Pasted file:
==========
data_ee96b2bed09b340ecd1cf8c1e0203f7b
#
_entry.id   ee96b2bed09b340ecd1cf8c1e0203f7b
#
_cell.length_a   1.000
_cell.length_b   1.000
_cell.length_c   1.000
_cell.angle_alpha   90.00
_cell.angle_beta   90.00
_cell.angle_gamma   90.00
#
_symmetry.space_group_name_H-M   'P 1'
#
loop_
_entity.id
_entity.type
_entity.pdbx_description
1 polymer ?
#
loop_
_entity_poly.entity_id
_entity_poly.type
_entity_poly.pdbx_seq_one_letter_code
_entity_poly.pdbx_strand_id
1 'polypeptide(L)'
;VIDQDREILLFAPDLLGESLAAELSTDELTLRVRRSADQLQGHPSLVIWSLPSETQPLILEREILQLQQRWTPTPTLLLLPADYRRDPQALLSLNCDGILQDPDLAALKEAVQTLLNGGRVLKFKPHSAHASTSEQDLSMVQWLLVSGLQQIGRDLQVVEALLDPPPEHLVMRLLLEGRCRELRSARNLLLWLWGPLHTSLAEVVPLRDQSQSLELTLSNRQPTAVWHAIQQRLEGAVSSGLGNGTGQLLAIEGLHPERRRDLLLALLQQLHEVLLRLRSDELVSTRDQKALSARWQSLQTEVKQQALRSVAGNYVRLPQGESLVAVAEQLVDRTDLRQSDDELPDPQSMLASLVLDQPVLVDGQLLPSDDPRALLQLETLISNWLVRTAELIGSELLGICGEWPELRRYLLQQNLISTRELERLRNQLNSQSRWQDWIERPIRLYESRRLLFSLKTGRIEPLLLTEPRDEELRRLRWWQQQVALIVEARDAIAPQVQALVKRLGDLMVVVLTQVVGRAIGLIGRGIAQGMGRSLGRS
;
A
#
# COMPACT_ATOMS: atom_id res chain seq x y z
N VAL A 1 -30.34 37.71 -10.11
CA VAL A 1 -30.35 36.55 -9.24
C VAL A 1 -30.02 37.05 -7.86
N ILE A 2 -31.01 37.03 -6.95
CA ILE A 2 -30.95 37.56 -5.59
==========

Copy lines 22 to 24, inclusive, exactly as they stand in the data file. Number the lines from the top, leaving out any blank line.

_entity_poly.type
_entity_poly.pdbx_seq_one_letter_code
_entity_poly.pdbx_strand_id